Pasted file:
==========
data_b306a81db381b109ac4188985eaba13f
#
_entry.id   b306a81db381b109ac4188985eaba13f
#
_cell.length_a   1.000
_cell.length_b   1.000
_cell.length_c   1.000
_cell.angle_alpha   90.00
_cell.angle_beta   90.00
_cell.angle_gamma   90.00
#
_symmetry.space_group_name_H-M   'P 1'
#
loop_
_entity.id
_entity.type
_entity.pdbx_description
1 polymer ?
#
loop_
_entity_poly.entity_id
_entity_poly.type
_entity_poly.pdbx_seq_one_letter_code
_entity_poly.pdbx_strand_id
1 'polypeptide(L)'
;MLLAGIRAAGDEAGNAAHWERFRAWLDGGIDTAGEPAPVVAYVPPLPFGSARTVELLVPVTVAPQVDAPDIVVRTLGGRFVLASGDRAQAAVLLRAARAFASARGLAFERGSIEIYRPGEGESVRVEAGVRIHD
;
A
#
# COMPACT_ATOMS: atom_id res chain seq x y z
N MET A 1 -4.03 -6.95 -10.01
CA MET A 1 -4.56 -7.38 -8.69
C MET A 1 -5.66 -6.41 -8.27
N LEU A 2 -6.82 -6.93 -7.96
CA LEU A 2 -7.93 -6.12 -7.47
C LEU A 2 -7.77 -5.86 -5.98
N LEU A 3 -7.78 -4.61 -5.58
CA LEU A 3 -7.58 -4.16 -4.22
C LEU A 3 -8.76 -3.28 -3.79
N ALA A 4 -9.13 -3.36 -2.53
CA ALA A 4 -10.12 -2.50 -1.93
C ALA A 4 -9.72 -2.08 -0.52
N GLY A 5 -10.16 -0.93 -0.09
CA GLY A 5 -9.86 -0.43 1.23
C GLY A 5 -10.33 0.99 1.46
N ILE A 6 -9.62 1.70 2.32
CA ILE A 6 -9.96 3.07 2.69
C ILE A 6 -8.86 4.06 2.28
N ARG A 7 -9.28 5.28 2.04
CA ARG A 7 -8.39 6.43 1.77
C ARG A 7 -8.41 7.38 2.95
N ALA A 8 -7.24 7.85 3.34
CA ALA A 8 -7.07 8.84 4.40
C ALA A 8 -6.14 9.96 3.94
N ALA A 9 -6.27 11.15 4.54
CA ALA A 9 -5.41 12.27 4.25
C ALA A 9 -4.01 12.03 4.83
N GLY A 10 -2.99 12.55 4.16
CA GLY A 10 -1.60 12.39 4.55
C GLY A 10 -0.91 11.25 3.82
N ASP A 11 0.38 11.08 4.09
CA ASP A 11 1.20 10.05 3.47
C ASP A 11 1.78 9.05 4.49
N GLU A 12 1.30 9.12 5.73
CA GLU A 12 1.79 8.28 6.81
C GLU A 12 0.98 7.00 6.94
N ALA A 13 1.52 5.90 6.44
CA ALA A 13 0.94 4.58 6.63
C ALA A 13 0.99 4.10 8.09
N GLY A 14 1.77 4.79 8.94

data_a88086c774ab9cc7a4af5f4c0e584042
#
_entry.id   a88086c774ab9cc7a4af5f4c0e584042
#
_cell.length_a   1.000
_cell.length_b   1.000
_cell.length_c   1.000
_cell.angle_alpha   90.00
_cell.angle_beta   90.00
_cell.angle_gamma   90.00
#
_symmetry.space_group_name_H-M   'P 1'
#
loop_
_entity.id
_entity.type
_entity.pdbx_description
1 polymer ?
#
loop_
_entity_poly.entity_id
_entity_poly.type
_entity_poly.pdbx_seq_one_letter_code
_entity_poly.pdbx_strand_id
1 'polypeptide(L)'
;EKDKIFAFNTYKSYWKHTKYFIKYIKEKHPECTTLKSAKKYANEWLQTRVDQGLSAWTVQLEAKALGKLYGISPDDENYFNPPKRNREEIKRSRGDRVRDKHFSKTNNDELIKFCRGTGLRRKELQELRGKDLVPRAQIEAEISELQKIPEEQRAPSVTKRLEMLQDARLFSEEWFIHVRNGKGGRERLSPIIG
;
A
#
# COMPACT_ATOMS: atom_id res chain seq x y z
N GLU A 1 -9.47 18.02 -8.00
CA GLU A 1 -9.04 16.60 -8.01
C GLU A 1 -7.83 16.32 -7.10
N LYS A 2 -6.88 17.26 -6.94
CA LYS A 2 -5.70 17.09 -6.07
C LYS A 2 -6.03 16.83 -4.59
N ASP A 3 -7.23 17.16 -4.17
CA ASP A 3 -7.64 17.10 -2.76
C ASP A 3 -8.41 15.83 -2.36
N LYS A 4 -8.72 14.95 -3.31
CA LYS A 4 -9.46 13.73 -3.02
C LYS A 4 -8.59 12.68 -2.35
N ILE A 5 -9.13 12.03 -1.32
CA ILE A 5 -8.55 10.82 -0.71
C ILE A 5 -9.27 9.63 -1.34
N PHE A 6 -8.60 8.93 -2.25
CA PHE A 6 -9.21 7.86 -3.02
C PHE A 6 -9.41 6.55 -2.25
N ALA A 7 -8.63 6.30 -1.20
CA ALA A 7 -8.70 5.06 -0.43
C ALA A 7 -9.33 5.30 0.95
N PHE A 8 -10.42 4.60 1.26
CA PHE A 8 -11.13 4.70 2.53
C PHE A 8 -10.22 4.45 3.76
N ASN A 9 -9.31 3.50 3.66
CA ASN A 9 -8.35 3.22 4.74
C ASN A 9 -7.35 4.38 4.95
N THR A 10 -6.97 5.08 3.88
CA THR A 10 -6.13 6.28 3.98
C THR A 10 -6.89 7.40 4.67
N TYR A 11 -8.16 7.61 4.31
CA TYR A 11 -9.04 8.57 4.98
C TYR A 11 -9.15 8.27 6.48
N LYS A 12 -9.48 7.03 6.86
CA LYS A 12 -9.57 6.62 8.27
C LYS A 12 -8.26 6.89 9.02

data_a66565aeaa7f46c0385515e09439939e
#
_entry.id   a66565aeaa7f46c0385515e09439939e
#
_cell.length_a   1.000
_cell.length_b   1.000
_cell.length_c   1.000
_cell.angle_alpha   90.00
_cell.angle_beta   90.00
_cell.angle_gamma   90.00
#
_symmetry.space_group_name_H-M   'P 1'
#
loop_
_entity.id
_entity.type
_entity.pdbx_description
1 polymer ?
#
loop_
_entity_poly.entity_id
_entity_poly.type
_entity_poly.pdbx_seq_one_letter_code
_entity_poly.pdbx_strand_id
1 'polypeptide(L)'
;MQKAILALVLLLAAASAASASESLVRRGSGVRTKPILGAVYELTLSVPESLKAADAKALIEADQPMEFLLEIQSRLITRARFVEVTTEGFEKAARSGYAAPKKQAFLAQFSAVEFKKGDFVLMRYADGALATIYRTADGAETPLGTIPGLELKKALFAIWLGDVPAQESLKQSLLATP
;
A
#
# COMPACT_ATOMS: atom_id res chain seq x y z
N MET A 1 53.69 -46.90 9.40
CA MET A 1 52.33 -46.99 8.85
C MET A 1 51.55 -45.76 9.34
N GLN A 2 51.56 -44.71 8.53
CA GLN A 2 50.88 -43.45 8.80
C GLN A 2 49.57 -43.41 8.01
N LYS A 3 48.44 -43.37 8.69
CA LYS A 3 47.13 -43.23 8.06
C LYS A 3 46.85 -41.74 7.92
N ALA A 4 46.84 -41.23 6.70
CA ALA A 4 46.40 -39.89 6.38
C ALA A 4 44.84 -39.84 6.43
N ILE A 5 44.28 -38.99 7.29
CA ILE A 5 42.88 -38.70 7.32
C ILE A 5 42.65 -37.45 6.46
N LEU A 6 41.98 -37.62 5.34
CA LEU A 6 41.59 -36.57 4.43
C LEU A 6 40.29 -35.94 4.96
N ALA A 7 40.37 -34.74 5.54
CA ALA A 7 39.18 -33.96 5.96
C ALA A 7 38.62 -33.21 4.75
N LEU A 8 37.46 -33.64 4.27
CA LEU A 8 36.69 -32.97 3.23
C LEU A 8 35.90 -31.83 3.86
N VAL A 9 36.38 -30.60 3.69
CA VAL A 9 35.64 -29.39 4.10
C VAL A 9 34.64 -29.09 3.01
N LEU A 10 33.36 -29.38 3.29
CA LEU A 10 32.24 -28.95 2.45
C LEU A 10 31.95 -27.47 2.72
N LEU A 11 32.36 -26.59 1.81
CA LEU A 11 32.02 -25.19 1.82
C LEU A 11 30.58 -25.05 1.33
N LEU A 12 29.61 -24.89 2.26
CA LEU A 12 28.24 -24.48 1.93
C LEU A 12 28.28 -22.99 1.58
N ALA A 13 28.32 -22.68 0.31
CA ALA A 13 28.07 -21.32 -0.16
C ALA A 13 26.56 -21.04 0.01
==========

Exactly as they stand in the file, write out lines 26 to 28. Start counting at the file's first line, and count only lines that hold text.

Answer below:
;MLLAGIRAAGDEAGNAAHWERFRAWLDGGIDTAGEPAPVVAYVPPLPFGSARTVELLVPVTVAPQVDAPDIVVRTLGGRFVLASGDRAQAAVLLRAARAFASARGLAFERGSIEIYRPGEGESVRVEAGVRIHD
;
A